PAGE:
In news that should surprise absolutely no one, and if it does, then I’m thrilled and slightly concerned that I have to break it to you, millennials are rapidly pushing baby boomers out of the workforce faster than a video of a cat goes viral. According to Digital Trends, 10,000 baby boomers are retiring every single day, and eager, upstart millennials are filling the void. Tech savvy millennials (youngsters aged 20-34) currently comprise 32% of the American workforce, and that is projected to grow to a whopping 75% by 2030. That’s right, in just 15 years, our skills, knowledge and experience, not to mention our actual job function, could end up woefully archaic.
This monumental shift in the workforce population carries extreme weight for the economy in general, and how it is people, particularly millennials, work today. Due to the heavy reliance on and evolution of technology in many fields and industries, the days of clocking into a drab cubicle from nine to five are falling by the wayside. Eighty-four percent of Americans report working monthly from home more than once a month, while 24% telecommute on a weekly basis.
This is in large part due to the rise of the freelance economy, a sector that comprises more than 53 million Americans (or a third of the workforce) who contribute more than $715 billion to the American economy. Compare that to less than 20 years ago in 1997 where a meager 14% of Americans were self-employed. This growth is skyrocketing as more and more people find alternative means to make ends meet, and it will only continue to burgeon as technology equips us with innovative new ways to make a buck.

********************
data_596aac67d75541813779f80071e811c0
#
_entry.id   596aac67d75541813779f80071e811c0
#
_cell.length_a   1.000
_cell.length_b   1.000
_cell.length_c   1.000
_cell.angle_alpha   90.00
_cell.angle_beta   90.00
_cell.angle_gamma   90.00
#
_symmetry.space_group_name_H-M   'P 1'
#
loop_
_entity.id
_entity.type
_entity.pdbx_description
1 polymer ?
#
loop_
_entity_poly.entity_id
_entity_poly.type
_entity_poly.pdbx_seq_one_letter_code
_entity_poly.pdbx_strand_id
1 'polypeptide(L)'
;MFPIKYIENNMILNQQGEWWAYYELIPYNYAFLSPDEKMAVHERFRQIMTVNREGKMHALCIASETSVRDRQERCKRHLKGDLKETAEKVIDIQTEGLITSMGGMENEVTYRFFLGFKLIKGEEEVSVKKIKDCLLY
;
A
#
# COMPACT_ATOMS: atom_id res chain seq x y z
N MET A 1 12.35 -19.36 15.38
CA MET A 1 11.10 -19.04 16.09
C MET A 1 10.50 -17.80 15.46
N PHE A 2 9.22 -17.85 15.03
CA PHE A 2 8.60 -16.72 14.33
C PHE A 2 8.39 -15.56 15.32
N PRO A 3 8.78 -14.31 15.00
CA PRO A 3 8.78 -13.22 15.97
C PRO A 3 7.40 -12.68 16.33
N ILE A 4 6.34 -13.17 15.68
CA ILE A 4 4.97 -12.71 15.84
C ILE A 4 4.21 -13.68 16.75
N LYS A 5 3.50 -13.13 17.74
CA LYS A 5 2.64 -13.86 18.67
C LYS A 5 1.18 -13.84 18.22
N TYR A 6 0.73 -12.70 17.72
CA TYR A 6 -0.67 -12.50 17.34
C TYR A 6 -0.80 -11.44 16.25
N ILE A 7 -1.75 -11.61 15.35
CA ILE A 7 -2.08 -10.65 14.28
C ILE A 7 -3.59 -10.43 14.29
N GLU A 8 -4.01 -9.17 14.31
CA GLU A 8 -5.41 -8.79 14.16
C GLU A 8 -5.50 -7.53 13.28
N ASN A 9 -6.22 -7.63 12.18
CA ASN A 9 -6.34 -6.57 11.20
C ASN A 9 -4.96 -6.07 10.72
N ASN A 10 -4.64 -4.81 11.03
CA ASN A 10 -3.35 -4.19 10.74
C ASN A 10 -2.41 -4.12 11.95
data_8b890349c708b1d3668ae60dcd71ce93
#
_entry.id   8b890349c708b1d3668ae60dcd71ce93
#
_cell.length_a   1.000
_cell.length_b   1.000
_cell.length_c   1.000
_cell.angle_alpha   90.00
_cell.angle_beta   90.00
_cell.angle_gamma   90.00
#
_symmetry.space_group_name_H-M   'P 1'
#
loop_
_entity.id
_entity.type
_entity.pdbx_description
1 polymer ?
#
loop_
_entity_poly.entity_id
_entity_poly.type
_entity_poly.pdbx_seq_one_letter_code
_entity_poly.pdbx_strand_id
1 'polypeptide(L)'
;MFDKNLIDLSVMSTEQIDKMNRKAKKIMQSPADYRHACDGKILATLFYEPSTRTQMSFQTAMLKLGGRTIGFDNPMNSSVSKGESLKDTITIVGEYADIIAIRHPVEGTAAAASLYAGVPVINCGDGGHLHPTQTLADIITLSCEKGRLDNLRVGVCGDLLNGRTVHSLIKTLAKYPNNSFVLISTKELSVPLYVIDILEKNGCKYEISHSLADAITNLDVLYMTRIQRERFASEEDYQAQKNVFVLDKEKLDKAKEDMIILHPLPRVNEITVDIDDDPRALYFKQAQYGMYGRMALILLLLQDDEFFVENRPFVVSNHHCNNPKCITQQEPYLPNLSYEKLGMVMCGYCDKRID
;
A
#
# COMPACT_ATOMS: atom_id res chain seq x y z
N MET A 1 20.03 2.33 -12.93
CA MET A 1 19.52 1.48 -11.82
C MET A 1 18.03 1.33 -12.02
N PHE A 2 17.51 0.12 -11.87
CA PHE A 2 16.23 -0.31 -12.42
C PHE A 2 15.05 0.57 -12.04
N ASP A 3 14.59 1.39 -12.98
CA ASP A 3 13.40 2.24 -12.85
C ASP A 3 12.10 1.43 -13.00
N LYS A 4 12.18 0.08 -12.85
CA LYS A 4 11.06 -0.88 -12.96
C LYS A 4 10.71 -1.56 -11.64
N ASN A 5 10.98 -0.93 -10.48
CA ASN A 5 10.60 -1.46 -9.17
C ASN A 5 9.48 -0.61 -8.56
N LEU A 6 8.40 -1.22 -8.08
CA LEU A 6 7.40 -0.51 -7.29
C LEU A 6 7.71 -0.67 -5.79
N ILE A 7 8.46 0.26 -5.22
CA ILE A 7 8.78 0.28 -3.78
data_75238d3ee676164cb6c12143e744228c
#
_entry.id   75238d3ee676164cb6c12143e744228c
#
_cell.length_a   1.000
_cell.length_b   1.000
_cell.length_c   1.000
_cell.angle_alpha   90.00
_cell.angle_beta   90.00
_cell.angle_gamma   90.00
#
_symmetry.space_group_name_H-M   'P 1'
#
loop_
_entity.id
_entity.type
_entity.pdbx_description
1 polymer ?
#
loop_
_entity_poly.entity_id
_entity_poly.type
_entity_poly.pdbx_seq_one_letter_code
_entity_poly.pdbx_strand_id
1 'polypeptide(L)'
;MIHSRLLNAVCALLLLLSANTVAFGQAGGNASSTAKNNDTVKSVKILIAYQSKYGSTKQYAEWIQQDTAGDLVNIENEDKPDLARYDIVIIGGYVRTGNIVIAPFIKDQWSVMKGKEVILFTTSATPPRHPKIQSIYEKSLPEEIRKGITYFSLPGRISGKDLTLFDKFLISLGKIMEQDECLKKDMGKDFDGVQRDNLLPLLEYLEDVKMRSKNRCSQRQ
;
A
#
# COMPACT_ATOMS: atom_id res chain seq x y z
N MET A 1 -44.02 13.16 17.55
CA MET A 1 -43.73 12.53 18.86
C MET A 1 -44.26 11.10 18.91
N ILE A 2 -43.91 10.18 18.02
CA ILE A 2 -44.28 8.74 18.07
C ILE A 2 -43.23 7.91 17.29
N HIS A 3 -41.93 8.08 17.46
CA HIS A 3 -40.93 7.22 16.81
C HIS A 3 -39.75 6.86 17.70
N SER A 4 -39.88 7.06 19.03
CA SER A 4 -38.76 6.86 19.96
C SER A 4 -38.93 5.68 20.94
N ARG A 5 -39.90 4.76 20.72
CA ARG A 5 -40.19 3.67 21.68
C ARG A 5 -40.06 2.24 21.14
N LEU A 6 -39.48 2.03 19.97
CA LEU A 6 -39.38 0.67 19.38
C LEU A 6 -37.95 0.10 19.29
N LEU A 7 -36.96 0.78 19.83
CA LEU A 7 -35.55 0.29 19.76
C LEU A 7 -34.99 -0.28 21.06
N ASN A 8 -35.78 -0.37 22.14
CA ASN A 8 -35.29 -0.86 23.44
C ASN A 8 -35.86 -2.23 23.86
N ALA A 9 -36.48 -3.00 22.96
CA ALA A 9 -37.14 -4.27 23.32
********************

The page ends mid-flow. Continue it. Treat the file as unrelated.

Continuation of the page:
But its not just freelancers who get the luxury of sitting on their asses at home in pajamas binge watching “Friday Night Lights” because they never got around to it while “working.” More than 40% of companies have adopted some form of telecommuting policy. Whether you work for the big man or are a free agent, chances are, you can, and will be able to work from home in some capacity.
Despite all of our annoying tendencies, credit millennials for one thing: we are, by nature, extremely entrepreneurial. Millennials have transformed the workforce almost entirely from what is once was when their grandparents entered, and as thousands of them head to Boca for an oppressively muggy retirement, swarms of Gen Y, and soon, those obnoxious whippersnappers known as Gen Z, will flood the American workforce and economy, driving it more mobile and creating opportunities outside of the traditional employer-employee model of working.
Take a look at me. As I write this piece about millennials and the evolution of the American workforce and economy, I’m sitting at my dining table at home on top of my cube chair, nursing last night’s hangover from artisanal whiskey while being simultaneously distracted by notifications from text, Twitter, Snapchat, not to mention my own procrastination fueled by StumbleUpon and benign Buzzfeed quizzes. Welcome to the future of the American workforce. I am millennial, hear me roar!